I have been using Linux full time for about 9 months and it has been both a breath of fresh air and a steep learning curve. I had a basic knowledge of Linux, enough to get me by and enough to know I wanted to use it full time.
After using Linux Mint without any major dramas, this week I hit my first stumbling block. It was enough to make me question briefly if I had made the right choice. Being an Apple user for over 20 years I knew their hardware and operating systems inside out and being a relatively newbie to Linux I am still finding my feet and occasionally feel out of my depth.
I was trying my hand at music production using Reaper – a digital audio workstation - and purchased a USB MIDI keyboard (my second actually) and struggled to get the two to work properly.
Playing the keyboard it was hit and miss if the sound came out all the time. Rapidly pressing the same note it wouldn’t always play. Like I said I bought a keyboard prior to this – an Akai LPK25 – which suffered the same problem as this Korg NanoKey2.
After a process of elimination, I realised it wasn’t my rather aged hardware or my on-board sound, nor were either keyboard at fault. The problem lies with Linux itself and the way it handles audio. After some rather heavy reading on how audio works in Linux, it came down to a problem with PulseAudio.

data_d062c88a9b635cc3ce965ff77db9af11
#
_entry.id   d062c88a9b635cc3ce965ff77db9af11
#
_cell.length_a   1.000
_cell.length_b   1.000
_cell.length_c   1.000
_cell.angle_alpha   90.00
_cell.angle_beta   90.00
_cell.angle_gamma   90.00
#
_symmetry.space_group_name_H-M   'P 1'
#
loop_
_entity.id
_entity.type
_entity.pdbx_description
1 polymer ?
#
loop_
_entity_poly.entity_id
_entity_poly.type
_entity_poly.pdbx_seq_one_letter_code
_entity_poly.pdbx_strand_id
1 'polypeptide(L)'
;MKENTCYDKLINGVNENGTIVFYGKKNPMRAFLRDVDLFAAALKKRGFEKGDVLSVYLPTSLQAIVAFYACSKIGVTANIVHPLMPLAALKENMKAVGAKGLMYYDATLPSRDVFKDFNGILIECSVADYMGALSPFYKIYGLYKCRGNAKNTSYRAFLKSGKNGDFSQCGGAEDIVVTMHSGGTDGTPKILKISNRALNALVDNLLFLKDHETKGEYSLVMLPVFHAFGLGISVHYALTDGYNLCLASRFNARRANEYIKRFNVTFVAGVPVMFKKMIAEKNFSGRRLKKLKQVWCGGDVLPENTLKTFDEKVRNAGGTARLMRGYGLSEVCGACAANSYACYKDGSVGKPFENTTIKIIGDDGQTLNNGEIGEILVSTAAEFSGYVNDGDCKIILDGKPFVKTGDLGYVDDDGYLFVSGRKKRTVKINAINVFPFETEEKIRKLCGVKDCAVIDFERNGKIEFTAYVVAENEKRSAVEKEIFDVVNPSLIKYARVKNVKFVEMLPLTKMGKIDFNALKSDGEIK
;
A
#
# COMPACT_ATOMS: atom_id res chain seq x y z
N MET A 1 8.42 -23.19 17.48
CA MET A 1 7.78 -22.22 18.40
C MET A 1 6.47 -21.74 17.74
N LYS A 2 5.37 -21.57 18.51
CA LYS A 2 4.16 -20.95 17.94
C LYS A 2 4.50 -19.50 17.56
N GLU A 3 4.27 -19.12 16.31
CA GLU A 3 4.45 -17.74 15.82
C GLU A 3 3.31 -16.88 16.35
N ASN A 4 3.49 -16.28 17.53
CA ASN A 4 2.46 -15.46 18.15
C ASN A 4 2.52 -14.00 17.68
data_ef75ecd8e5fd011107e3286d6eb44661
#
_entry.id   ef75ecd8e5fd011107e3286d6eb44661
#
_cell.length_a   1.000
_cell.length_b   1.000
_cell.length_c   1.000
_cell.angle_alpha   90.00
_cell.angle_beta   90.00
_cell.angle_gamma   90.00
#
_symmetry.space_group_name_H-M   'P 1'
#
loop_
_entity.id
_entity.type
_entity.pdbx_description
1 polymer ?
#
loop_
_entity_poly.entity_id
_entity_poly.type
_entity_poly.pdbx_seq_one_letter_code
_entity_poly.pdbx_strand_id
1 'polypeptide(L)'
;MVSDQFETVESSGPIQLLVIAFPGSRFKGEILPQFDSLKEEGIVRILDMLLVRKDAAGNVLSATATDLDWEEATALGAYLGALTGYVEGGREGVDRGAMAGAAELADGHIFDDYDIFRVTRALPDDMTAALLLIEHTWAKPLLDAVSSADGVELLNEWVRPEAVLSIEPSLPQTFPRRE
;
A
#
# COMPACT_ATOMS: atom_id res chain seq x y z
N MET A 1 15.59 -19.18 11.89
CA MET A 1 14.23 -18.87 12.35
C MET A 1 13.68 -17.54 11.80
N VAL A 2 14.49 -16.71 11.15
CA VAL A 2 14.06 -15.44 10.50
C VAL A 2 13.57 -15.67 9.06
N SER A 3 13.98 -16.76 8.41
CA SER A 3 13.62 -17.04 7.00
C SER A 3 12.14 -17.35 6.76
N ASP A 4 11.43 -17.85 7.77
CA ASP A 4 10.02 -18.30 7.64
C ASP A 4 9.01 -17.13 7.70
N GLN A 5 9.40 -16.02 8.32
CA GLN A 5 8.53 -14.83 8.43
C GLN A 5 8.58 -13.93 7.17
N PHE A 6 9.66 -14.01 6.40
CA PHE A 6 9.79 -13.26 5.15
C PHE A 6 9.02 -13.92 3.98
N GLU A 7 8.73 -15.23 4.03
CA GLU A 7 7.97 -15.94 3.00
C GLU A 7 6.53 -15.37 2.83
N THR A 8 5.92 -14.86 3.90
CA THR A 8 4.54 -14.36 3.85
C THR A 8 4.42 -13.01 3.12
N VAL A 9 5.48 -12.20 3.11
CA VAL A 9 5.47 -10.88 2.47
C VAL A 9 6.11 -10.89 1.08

Linux uses ALSA – Advanced Linux Sound Architecture - as a base for audio. It is built in to the kernel, but to use it within a desktop environment you use an additional layer called PulseAudio. It is this additional layer that causes audio delays.
Latency is a big problem with Linux audio and eliminating this can be awkward. You can use a low latency kernel – although this didn’t make any difference for me - or even a real time kernel - but that requires a specific distro.
JACK is another option, but getting JACK to work can be tricky and a bit hit and miss. I couldn’t get JACK to work with ALSA, but JACK with PulseAudio didn’t solve my skipping audio issue.
I finally got ALSA working on its own and tweaking the settings in Reaper (the Periods and RT Priority) overcame my missing note problem.
I am not going to say it is 100% perfect, but it certainly perfectly useable. I am sure further tweaks could improve my situation and even the possibilities of killing PulseAudio temporarily to free up more resources.
This is my first real problem with Linux. It pains me to say this, but it doesn’t happen in Windows and if your audio drivers do cause this issue you can install ASIO easily to overcome it. Mac has Core Audio which doesn’t suffer from latency issues either.
You can install ASIO via Wine in Linux, but I didn’t want to go down this route as that can cause more issues to resolve.
For me ALSA is working at present and that is good enough for me. It has been a huge learning curve and quite a stressful experience, but I am all the wiser now.
Written by Simon Royal. Follow me at twitter.com/simonroyal